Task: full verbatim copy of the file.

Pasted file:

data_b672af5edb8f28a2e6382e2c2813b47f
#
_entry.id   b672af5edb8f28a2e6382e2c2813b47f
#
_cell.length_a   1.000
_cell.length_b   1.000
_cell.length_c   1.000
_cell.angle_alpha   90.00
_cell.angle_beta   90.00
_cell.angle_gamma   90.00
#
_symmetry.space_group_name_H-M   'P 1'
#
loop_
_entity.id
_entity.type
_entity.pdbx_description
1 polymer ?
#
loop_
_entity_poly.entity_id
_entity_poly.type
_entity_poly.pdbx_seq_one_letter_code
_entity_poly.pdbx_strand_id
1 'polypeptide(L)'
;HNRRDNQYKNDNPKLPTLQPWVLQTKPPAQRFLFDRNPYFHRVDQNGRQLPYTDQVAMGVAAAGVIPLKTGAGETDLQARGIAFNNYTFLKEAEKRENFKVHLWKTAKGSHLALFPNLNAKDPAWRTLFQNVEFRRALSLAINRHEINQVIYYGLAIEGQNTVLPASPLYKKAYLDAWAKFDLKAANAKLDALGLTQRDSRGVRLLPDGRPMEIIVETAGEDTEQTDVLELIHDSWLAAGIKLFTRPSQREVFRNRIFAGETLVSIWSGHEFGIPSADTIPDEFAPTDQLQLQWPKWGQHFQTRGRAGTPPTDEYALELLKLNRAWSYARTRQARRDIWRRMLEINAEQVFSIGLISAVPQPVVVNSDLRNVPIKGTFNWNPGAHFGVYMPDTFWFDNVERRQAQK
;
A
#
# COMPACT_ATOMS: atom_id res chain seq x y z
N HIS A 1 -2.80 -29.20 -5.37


data_b672af5edb8f28a2e6382e2c2813b47f
#
_entry.id   b672af5edb8f28a2e6382e2c2813b47f
#
_cell.length_a   1.000
_cell.length_b   1.000
_cell.length_c   1.000
_cell.angle_alpha   90.00
_cell.angle_beta   90.00
_cell.angle_gamma   90.00
#
_symmetry.space_group_name_H-M   'P 1'
#
loop_
_entity.id
_entity.type
_entity.pdbx_description
1 polymer ?
#
loop_
_entity_poly.entity_id
_entity_poly.type
_entity_poly.pdbx_seq_one_letter_code
_entity_poly.pdbx_strand_id
1 'polypeptide(L)'
;HNRRDNQYKNDNPKLPTLQPWVLQTKPPAQRFLFDRNPYFHRVDQNGRQLPYTDQVAMGVAAAGVIPLKTGAGETDLQARGIAFNNYTFLKEAEKRENFKVHLWKTAKGSHLALFPNLNAKDPAWRTLFQNVEFRRALSLAINRHEINQVIYYGLAIEGQNTVLPASPLYKKAYLDAWAKFDLKAANAKLDALGLTQRDSRGVRLLPDGRPMEIIVETAGEDTEQTDVLELIHDSWLAAGIKLFTRPSQREVFRNRIFAGETLVSIWSGHEFGIPSADTIPDEFAPTDQLQLQWPKWGQHFQTRGRAGTPPTDEYALELLKLNRAWSYARTRQARRDIWRRMLEINAEQVFSIGLISAVPQPVVVNSDLRNVPIKGTFNWNPGAHFGVYMPDTFWFDNVERRQAQK
;
A
#
# COMPACT_ATOMS: atom_id res chain seq x y z
N HIS A 1 -2.80 -29.20 -5.37